verbophobia: fear and dislike of words
wanion: a plague. A vengeance
xenium: a present given to a guest
yex: hiccup, cough
zimme: a gem

Also: Happy New Year, everyone!

Report on a 30 day challenge: Write a Novel

Last month during National Novel Writing Month I decided to write a 50,000 word novel. My novel started like this:

My name is Russ. I’m a journalism student, and I didn’t expect to be in jail. They took me to a squat police station and parked my ass in an interrogation room. They took my cell phone, so I don’t know exactly how long I’ve been sitting here. On the wall in front of me is a mirror, and I keep trying to catch a glimpse of movement behind it.

Maybe I should back up. I can’t believe all of this started with a USB thumb drive.

I intended the novel to be a technothriller, but the the joy in writing a book is seeing where it takes you. It took me to a hacker’s den in Washington, D.C. for part of the story. But it also led me through a discussion of file formats for government documents. Go figure.

My best friend from high school also participated and finished. My wife wrote 50,000 words too. So I was lucky to discover one huge secret of writing: find a writing buddy. It was both humbling and motivating to write with my friend. Humbling, because he let me read what he wrote, and he’s a better writer than I am. Motivating, because I knew he’d be waiting to read what I wrote too. It was enormously fun to compare notes and follow the progress of my friend while we endured the challenge together.

I wrote my entire novel in a single document in Google Docs, and it worked great. In fact, it worked better than great. I added hyperlinks in quite a few spots so a reader could dive more deeply into a topic. When I wanted to insert a picture, it was easy. When I wanted to throw in text that appeared on a computer screen, I could change to a monospaced terminal font. I felt much safer knowing that the novel was backed up in the cloud instead of sitting on a local hard drive that could easily fail.

My best friend used Google Docs too, and a couple times we both had a document open at once. I could see his cursor moving around and watch him writing text in real-time. We also used the “comment” feature to leave jokes or encouragement in each other’s doc. I was really pleased with Google Docs for writing my novel: A+++++ would do business again. 🙂

I also learned the value of a plot outline, mainly because I didn’t have one. I started with a vague idea of my plot, and I knew the ending I wanted. I wrote until I got to my ending, and *crap* I was only 1/4th of the way to 50,000 words. So I kept going beyond my original ending and it turned out fine. But the next time I write a novel, maybe I’ll think a bit more about the plot before I start.

According to the official site, 37,479 people “won” National Novel Writing Month by writing at least 50,000 words. Congratulations to the successful novelists, and all of the 200,530 people who took part in this challenge! This 30 day challenge was definitely one of the hardest I’ve tried. To write a 50,000 word novel in a month, you have to write 1,667 words a day. Each day, I wouldn’t go to sleep until I’d written my word count for that day. For me, that took at least an hour and forty minutes every day, and normally more than two hours each day. I stayed up until 1 or 2 a.m. a lot of nights in November. But on November 29th I finished, and I’m really glad I did. This month I’m doing an easy 30 day challenge (“learn a new word a day“) to recuperate.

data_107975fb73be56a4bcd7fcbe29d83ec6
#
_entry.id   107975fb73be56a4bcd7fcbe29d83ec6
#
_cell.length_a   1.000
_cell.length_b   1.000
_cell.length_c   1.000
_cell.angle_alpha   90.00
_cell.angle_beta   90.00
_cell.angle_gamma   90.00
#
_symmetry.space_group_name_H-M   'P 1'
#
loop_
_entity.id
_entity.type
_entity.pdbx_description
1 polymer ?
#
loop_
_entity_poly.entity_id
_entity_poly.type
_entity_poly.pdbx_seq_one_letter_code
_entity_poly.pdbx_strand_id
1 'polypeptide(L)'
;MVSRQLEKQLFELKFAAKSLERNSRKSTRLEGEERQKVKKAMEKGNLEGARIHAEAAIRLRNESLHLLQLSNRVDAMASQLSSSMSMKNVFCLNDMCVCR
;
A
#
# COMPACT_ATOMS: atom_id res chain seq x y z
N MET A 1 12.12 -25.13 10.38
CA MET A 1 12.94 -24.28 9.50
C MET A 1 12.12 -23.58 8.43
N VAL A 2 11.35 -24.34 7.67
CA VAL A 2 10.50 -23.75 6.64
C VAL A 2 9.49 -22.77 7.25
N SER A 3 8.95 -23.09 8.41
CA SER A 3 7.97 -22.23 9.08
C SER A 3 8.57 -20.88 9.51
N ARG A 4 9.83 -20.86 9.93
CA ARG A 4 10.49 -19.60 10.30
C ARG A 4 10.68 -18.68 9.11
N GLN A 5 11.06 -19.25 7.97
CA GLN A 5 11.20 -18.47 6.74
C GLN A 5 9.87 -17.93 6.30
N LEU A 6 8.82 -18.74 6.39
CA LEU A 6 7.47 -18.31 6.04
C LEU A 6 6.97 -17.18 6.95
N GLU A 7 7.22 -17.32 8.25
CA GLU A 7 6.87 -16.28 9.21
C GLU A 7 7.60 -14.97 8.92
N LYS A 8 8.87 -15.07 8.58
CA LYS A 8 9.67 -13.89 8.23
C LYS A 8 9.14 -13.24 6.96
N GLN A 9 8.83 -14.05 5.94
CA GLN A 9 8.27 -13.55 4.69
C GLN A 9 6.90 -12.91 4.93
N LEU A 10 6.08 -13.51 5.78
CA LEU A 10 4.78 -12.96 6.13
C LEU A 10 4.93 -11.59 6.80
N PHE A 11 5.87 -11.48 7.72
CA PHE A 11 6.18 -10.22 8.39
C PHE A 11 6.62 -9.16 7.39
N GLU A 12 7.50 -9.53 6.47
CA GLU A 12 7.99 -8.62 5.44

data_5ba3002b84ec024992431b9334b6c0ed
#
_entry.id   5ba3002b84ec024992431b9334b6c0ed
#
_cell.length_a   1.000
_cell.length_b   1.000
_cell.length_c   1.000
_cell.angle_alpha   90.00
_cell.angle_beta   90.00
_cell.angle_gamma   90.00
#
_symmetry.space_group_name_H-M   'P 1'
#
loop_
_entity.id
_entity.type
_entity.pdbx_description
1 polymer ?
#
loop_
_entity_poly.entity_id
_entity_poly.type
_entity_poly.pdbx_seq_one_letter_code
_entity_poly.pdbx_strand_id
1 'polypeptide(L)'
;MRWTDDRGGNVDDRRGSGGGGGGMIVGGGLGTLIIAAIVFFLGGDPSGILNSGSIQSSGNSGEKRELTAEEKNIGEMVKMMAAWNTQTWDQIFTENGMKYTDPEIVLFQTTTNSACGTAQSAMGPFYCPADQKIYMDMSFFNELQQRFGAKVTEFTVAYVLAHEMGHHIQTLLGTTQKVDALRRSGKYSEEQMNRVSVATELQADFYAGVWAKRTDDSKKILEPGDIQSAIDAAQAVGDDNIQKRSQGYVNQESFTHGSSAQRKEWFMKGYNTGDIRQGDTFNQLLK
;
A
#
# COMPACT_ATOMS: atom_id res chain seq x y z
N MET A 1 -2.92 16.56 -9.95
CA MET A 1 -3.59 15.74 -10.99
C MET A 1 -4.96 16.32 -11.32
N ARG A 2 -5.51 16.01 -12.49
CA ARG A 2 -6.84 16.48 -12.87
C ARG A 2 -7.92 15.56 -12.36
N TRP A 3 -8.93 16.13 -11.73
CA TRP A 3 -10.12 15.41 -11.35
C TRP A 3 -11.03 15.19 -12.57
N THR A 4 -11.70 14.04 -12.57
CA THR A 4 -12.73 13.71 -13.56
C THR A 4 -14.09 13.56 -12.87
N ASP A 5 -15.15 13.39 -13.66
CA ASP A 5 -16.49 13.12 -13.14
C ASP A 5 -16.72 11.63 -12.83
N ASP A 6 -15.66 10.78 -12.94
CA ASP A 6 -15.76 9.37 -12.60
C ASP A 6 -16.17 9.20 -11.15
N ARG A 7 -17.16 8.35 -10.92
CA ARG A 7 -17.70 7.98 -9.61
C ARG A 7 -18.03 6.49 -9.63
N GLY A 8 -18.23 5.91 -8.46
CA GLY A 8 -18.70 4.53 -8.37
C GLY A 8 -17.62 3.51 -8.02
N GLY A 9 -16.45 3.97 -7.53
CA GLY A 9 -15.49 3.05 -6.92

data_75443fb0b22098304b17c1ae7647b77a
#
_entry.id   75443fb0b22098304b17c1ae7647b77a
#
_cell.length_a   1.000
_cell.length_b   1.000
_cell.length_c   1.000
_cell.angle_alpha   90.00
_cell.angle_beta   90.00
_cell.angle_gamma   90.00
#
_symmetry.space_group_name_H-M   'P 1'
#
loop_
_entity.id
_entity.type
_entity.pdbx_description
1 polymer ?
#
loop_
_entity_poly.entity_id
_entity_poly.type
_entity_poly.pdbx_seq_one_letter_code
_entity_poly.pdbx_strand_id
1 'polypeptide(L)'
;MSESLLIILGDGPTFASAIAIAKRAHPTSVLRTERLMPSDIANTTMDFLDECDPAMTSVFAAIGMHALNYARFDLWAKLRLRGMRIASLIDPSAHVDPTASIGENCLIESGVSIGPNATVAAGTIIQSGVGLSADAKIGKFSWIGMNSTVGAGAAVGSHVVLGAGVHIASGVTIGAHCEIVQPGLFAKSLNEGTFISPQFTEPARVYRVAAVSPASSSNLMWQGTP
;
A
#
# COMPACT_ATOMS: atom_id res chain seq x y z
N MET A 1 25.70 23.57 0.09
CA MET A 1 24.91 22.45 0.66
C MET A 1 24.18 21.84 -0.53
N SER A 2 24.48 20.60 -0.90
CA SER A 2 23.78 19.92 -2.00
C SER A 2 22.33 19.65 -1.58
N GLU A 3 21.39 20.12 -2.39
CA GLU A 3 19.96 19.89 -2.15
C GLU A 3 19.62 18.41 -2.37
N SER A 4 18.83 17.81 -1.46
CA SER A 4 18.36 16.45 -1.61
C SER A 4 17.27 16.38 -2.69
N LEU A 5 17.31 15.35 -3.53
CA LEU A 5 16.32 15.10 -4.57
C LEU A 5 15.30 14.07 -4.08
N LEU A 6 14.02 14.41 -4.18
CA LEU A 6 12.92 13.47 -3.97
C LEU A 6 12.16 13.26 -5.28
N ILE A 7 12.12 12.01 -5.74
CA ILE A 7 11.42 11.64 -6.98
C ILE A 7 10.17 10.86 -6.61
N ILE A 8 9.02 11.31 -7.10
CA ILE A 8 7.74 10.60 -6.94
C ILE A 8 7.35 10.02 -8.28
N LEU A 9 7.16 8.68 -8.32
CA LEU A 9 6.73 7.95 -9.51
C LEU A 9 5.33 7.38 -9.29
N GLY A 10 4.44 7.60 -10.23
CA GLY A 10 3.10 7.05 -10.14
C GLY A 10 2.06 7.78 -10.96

I arranged things so that my novel wrapped up just after the 50,000 word mark, but my friend is still pushing forward. My final word count according to the NaNoWriMo web site was 50,035 words (50,675 words according to Google Docs). I’m glad that I did this challenge because now, I’m a novelist. 🙂

I’m torn about whether to open the doc up for everyone to read. It’s got all the normal warts and blemishes of any first novel, plus a few extra. Part of me wants to push all the way through and make it a real, physical book on Lulu or maybe make it an ebook, just to learn how that process works. We’ll see. Maybe that will be another 30 day challenge. 🙂

A new word a day for 30 days

This month’s 30 day challenge is to learn a word a day. Frankly, this month is sort of a “take it easy” month as I recover from last month’s challenge to write a novel and catch up on a bunch of different things. I’m using Mrs. Byrne’s Dictionary of Unusual, Obscure, and Preposterous Words as my source.

Some of the words I’ve picked up so far:

eoan: pertaining to the dawn or the east
dorty: bad-tempered
vega: a fertile meadow
rudas: an ugly foulmouthed old hag; a beldam. (adjective) coarse, foulmouthed.
deosculate: to kiss affectionately
brumous: misty, foggy
daggle: to soil by dragging in the mud
nixie: a letter so badly addressed that it can’t be delivered

Report on 30 day challenge: A picture a day

In August 2010, my 30 day challenge was to take at least a picture a day. It was a good challenge, because that month I traveled with friends to Tanzania and climbed Mt. Kilimanjaro. I finally got around to making a picture-a-day public photo gallery with the pictures I selected. Here’s one of my favorite photos of the rain forest near the base of Kilimanjaro, for example:

Rain forest at the base of Kilimanjaro

It took a while to pick the photos, upload them, and add captions, so I hope you enjoy the photos!